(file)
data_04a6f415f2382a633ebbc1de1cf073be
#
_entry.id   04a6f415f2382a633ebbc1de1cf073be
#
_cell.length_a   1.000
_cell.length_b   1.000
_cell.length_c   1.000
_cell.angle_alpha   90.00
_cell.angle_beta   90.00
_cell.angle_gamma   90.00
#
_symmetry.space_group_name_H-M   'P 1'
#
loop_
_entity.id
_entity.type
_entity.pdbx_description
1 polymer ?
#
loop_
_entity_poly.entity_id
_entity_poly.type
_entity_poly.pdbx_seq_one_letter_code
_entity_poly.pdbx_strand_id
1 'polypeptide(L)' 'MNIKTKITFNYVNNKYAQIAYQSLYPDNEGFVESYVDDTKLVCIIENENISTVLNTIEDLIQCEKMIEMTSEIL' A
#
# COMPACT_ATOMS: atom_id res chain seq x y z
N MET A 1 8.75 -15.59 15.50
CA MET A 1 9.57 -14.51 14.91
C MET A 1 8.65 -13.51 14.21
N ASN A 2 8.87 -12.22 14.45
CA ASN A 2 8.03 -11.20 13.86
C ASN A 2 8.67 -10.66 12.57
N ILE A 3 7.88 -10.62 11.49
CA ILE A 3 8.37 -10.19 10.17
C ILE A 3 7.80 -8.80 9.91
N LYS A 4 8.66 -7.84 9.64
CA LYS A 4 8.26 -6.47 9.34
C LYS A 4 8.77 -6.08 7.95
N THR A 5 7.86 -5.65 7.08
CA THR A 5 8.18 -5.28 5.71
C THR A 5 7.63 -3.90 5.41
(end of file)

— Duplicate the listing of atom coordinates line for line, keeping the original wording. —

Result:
data_04a6f415f2382a633ebbc1de1cf073be
#
_entry.id   04a6f415f2382a633ebbc1de1cf073be
#
_cell.length_a   1.000
_cell.length_b   1.000
_cell.length_c   1.000
_cell.angle_alpha   90.00
_cell.angle_beta   90.00
_cell.angle_gamma   90.00
#
_symmetry.space_group_name_H-M   'P 1'
#
loop_
_entity.id
_entity.type
_entity.pdbx_description
1 polymer ?
#
loop_
_entity_poly.entity_id
_entity_poly.type
_entity_poly.pdbx_seq_one_letter_code
_entity_poly.pdbx_strand_id
1 'polypeptide(L)' 'MNIKTKITFNYVNNKYAQIAYQSLYPDNEGFVESYVDDTKLVCIIENENISTVLNTIEDLIQCEKMIEMTSEIL' A
#
# COMPACT_ATOMS: atom_id res chain seq x y z
N MET A 1 8.75 -15.59 15.50
CA MET A 1 9.57 -14.51 14.91
C MET A 1 8.65 -13.51 14.21
N ASN A 2 8.87 -12.22 14.45
CA ASN A 2 8.03 -11.20 13.86
C ASN A 2 8.67 -10.66 12.57
N ILE A 3 7.88 -10.62 11.49
CA ILE A 3 8.37 -10.19 10.17
C ILE A 3 7.80 -8.80 9.91
N LYS A 4 8.66 -7.84 9.64
CA LYS A 4 8.26 -6.47 9.34
C LYS A 4 8.77 -6.08 7.95
N THR A 5 7.86 -5.65 7.08
CA THR A 5 8.18 -5.28 5.71
C THR A 5 7.63 -3.90 5.41